With more and more employees scattered in different offices – if not countries – presenting your ideas or recommendations are often done by conference calls (also known as audio calls in some parts of the world). As much as the technology and equipment have improved over the years, it can still be a limiting way to present and difficult to facilitate.
Here’s some tips and suggestions to make this system as efficient and effective as possible. Apologies in advance for some obvious tips, but this is one topic where pointed reminders aren’t a bad idea.
Things to think about in advance …
Use a landline if at all possible. You don’t want to risk fluctuating mobile or cell service, either for you as moderator or as participant. As for the squawk box, test it in advance. This might seem basic, but avoid doing the call while you’re driving or any other activity. You will sound distracted and will be distracting.
Keep the agenda focused and simple. Have a clear objective, a reasonable amount of time for discussion, and your proposed outcome (“By end of the call, I hope we can agree that …”) Your agenda should have start and end times, as well as names of all participants.
Notify the participants. Above all, ask people to be on time. Second, double-check the access details. Nothing destroys a conference call faster than a poor beginning, with people unable to call in.
Invite less people than more. It might seem like a good way to cover your behind, but more people equals more problems, especially when the room can’t accommodate everyone comfortably. Stick to the key people, and promise the others you’ll distribute detailed notes after the call.
Manage your materials. Be clear everyone knows what materials are needed. Give them as much time as possible to review. If that’s not possible, single out the key pages, paragraphs or charts so that you don’t spend valuable time during the call allowing people to catch up.
Use page numbers on all documents, including on PowerPoint slides. If you have multiple documents, clearly label them “A”, “B”, and so on, so you can help guide people between them. If your documents are particularly complex, consider using numbers instead of bullet points so you can say, “Please turn to page 6, point #8.”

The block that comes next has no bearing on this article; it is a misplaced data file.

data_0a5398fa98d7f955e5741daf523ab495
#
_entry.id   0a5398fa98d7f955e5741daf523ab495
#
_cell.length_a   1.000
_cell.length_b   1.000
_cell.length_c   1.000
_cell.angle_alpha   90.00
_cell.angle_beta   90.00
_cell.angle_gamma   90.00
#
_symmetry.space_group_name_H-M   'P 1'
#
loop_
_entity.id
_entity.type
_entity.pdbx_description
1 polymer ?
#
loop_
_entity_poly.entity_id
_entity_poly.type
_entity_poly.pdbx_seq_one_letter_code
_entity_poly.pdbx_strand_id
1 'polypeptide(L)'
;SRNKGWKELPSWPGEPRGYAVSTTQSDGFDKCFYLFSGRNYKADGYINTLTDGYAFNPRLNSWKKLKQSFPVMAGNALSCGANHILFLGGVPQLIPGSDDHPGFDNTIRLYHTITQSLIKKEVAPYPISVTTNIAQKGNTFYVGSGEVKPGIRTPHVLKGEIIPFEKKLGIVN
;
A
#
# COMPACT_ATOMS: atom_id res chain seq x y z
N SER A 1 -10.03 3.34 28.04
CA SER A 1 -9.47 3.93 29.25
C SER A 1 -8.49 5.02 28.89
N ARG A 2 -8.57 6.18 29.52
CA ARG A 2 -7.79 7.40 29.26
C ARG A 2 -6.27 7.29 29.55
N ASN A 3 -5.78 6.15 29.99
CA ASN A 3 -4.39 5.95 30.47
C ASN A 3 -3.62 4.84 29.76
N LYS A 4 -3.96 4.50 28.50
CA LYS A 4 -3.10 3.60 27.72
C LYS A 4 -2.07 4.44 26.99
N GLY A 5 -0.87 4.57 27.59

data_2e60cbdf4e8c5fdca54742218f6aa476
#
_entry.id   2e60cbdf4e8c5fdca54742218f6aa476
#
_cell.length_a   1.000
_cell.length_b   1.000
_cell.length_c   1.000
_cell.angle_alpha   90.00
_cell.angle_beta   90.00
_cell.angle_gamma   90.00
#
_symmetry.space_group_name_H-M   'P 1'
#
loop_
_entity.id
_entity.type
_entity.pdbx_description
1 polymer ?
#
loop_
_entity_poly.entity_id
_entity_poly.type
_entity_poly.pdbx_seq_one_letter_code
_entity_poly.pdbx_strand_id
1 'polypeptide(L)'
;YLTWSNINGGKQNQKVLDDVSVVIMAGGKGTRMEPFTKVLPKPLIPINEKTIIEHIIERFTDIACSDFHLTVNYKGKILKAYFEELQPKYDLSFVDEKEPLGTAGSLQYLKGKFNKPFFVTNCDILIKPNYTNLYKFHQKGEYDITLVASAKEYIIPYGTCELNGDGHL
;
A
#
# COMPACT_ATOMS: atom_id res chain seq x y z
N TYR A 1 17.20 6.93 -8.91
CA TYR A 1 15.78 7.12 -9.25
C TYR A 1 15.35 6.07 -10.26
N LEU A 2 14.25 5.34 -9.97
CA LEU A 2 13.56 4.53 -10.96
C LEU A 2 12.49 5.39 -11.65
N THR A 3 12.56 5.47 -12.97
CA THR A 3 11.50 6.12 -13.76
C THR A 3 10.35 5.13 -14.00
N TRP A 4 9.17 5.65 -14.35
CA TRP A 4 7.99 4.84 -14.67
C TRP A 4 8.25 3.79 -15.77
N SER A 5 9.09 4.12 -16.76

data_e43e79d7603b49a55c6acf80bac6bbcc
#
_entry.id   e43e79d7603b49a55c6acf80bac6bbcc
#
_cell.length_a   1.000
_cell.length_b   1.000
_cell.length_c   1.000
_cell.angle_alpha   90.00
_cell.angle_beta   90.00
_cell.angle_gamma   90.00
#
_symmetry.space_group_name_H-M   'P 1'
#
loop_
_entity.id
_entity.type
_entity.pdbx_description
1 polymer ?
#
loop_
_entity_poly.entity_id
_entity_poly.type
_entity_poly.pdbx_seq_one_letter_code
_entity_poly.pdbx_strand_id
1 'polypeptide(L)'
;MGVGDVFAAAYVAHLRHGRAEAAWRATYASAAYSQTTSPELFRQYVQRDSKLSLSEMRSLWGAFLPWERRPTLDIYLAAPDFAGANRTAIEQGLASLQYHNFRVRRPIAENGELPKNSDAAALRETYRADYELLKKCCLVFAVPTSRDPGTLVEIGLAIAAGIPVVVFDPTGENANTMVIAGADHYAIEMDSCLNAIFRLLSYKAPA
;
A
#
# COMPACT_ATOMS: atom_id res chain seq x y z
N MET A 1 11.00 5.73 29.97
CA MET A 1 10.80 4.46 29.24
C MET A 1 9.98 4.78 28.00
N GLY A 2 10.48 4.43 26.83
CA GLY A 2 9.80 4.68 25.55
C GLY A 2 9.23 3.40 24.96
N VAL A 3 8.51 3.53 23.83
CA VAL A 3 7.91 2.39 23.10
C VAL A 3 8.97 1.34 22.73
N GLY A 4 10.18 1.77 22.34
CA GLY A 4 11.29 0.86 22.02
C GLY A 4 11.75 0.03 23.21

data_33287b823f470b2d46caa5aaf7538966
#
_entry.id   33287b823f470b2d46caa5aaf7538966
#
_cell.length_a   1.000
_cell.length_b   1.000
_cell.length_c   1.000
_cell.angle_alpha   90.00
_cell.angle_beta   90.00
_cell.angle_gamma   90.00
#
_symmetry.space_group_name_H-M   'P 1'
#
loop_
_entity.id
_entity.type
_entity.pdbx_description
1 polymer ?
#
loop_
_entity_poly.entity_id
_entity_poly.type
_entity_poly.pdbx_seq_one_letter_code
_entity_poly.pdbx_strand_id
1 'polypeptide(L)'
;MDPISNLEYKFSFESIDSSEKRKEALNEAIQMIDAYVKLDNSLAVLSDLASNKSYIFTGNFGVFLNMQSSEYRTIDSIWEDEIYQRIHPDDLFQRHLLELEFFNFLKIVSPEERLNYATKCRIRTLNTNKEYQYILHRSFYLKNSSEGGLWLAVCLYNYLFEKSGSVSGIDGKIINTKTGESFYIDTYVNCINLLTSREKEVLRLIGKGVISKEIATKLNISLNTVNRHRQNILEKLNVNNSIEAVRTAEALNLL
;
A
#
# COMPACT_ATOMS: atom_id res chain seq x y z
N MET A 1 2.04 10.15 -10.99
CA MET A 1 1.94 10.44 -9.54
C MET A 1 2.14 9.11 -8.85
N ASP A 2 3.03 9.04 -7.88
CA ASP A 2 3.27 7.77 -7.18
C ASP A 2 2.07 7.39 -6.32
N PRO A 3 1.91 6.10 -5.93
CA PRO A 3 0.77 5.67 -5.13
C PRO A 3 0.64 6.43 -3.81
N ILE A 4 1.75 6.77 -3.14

Tips during the call itself …
Introduce yourself as emcee. Begin the conference by introducing yourself and your location, stating the objective of the conference, and giving instructions for audience involvement. Do a roll call to identify attendees. Check that everyone has all necessary documents.
Set and enforce the rules. Remind everyone of the ground rules during a conference:
- Everyone should state their name at the beginning.
- One person speaks at a time.
- Use the mute button when not speaking.
- Keep comments concise and focused.
- Park any thought or question if it doesn’t help the agenda move toward its conclusion.
Speak simply, clearly and slowly. Your voice – its volume, pitch, tone, clarity and speed – is your primary communications tool. #1 rule: E-nun-ci-ate. #2 rule: Don’t rush.
Also, participants can’t see your facial expressions, a primary way listeners understand the context of what you say. This inability to read your expressions means that most jokes or sarcastic remarks can be confusing or misunderstood.
Minimise all distractions. That means not just people in the room, but any noise inside or outside the conference room. Keep beverages and food outside the room. Put a “do not disturb” sign on the conference room door if necessary.
Some efficiency tips …
Use a technique known as “sliding.” Don’t staple your materials. When you finish a page, slide it left or right. There won’t be paper flapping over the telephone/conference lines to distract your listeners. When you’re finished, your presentation should be in backwards order. (Watch TV news anchors do this for an idea how it works.)
Use highlighting to help you. Highlight your key messages on each page. (In other words, don’t write tiny notes to yourself on your documents.) You want to be clear and undistracted on the call. You can’t do this if you’re searching density for your thoughts.
Keep your mouth clear. Again, perhaps too obvious? But still, I’ve often seen or heard people eating, chewing gum, or my personal pet peeve – sucking on lozenges. And another thing: avoid covering your mouth with your hands.
And as you reach closure …
- Ask for summary statements.
- Recap action items.
- Thank everyone for their participation.
- Use a formal sign-off to end the conference.
Any other tips you know to increase the effectiveness of conference calls? Please comment below! As always, thank you for reading!